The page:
Talent management solutions provider SHL has announced the results of its inaugural Global Leadership study that seeks to provide a view of the leadership potential of various countries around the world. The study identifies the top 25 countries continuing the highest supplies of leaders proportionate to workforce. While the U.S. was ranked no. 5 in the world in leadership potential, it is facing heavy competition from countries such as Mexico and Brazil, which are anticipated to push the U.S. further down the list in succeeding studies.
The study identified five countries that currently have the greatest sources for potential future leaders. The countries include: Mexico, Turkey, Egypt, Switzerland, and Brazil. Other top ranked regions, such as the UK and Hong Kong, are quickly falling out of the top 20 in the wake of surging Central and South America.
“While the study suggests a moderate slide in US rank from 5 today to 8 tomorrow – the bigger issue is the risk of falling into a steady declining trend in our supply of leaders, especially as domestic-based companies continue to expand internationally to compete in the global economy,” explained Caroline Paxman, President of the Americas for SHL. “In order to survive, no less grow, US companies need to employ programs to better identify leaders of the future – and become more competent in analyzing and sourcing international talent pools to find them.”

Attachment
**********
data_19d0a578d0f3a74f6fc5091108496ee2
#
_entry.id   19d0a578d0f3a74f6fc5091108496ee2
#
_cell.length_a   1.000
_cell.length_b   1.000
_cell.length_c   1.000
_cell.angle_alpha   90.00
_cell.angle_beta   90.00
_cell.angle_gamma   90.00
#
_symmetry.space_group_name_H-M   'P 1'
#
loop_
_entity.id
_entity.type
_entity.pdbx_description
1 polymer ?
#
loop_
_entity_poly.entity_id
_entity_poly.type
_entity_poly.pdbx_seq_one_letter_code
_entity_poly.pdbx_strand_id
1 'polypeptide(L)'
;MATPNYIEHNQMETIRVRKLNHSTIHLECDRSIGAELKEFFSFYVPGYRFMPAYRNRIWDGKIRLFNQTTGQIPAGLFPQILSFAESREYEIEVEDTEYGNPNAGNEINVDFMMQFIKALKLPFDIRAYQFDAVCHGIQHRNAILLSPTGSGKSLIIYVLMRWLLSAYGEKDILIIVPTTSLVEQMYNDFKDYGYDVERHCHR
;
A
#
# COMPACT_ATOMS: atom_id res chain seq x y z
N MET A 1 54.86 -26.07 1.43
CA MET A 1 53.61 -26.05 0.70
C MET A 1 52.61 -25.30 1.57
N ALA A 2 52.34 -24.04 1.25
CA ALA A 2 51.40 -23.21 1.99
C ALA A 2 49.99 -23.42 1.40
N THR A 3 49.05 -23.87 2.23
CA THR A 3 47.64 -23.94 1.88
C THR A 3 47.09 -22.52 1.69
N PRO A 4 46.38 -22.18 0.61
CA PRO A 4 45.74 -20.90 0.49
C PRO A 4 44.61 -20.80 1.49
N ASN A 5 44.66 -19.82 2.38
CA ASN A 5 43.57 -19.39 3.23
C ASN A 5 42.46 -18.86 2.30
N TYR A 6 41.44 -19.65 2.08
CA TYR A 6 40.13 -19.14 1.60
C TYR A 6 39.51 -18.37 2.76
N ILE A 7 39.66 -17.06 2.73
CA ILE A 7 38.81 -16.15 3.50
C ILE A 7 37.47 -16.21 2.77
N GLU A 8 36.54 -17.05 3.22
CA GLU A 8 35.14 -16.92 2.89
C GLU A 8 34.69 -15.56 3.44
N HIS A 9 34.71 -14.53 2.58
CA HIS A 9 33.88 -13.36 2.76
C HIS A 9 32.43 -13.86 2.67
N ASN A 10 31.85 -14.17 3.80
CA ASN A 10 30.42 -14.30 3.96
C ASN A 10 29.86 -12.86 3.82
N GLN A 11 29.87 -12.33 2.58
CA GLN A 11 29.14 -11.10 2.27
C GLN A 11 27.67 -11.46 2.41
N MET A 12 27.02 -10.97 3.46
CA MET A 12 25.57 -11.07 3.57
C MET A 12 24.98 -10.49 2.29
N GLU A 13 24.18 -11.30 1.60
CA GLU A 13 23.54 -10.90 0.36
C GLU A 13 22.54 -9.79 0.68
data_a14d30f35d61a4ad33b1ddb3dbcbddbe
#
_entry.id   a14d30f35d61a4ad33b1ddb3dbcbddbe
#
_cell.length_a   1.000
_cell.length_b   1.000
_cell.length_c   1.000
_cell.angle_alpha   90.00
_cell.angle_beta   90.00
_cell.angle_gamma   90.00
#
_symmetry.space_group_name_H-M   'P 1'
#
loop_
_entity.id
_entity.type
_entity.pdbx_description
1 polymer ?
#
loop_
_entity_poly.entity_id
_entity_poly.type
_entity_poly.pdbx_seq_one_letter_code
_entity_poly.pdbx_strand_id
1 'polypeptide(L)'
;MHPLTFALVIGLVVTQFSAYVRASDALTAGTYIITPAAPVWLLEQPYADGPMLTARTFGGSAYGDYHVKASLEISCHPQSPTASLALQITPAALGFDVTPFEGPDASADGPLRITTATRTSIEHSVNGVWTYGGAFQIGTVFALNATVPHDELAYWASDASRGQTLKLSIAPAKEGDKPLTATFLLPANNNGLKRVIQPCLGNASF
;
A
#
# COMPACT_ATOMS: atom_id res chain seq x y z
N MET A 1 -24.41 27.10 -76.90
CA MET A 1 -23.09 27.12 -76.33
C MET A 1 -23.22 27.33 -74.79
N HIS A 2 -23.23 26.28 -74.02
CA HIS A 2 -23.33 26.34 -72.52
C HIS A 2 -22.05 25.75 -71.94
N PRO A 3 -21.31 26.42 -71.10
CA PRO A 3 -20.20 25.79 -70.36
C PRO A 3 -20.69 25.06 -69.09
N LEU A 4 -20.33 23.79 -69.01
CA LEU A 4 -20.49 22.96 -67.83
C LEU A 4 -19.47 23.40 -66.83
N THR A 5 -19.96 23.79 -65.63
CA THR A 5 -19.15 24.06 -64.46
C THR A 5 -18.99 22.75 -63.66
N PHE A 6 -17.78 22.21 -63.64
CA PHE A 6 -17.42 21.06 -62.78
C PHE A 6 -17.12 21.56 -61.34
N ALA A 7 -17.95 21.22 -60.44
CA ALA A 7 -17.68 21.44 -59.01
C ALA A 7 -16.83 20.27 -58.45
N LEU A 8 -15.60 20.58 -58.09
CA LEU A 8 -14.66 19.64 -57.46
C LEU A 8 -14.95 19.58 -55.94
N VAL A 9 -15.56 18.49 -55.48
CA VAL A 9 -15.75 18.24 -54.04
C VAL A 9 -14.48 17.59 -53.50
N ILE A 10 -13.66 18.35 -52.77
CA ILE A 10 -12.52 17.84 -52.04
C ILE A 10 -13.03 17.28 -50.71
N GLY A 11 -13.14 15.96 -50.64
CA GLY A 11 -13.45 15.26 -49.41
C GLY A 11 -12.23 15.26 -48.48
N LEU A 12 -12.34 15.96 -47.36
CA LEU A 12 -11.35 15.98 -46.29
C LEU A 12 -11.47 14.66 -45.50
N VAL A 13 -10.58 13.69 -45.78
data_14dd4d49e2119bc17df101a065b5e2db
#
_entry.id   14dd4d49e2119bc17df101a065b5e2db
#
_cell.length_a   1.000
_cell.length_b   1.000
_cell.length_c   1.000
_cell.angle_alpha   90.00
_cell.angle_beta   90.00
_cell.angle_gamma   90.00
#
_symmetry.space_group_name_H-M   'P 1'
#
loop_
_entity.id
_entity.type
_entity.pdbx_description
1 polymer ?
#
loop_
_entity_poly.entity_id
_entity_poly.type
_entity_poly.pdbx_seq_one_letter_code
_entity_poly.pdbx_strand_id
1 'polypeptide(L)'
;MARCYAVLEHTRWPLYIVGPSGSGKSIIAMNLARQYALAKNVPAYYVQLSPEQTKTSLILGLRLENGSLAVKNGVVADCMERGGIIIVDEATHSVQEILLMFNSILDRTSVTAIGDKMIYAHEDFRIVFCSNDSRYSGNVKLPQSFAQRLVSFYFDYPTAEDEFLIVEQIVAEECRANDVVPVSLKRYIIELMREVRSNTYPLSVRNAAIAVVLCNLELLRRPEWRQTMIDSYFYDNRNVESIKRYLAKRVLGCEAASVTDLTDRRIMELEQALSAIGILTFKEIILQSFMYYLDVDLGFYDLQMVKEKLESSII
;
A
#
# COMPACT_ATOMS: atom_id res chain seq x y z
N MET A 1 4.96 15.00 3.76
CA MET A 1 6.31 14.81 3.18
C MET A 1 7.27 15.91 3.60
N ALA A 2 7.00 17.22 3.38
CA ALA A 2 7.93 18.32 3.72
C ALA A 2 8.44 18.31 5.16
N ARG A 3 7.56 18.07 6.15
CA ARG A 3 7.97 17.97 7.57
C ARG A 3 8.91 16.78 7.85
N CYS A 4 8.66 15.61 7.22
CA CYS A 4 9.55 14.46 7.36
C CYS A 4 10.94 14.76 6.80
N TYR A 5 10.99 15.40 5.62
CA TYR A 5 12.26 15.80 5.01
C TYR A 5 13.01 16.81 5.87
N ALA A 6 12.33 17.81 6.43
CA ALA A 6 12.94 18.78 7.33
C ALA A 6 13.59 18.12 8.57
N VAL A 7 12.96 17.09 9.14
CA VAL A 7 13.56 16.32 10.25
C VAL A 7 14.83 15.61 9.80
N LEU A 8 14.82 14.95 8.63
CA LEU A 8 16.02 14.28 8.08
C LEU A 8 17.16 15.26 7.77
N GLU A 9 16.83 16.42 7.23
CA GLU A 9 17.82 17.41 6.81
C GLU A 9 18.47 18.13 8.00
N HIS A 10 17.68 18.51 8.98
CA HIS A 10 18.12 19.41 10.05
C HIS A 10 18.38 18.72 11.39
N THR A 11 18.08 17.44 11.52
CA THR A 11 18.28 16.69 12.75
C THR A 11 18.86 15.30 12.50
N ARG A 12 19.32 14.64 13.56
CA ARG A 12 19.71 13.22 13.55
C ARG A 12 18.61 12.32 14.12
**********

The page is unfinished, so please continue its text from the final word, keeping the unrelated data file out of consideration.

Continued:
The five guidelines offered by SHL for developing successful leadership include:
• Make leadership development a priority and create an action plan. Define the skills of a successful leader.
• Gauge leadership potential on a variety of variables, not just performance.
• Don’t use gut instinct when choosing leaders. Use scientific benchmarks to rate talent against the talent of competing firms.
• Avoid waiting on yearly reviews to employ development interventions and apply interventions at weak points both at the individual level and throughout the organization.
• Use creative strategies to source talent from anywhere in an organization in order to fill leadership gaps.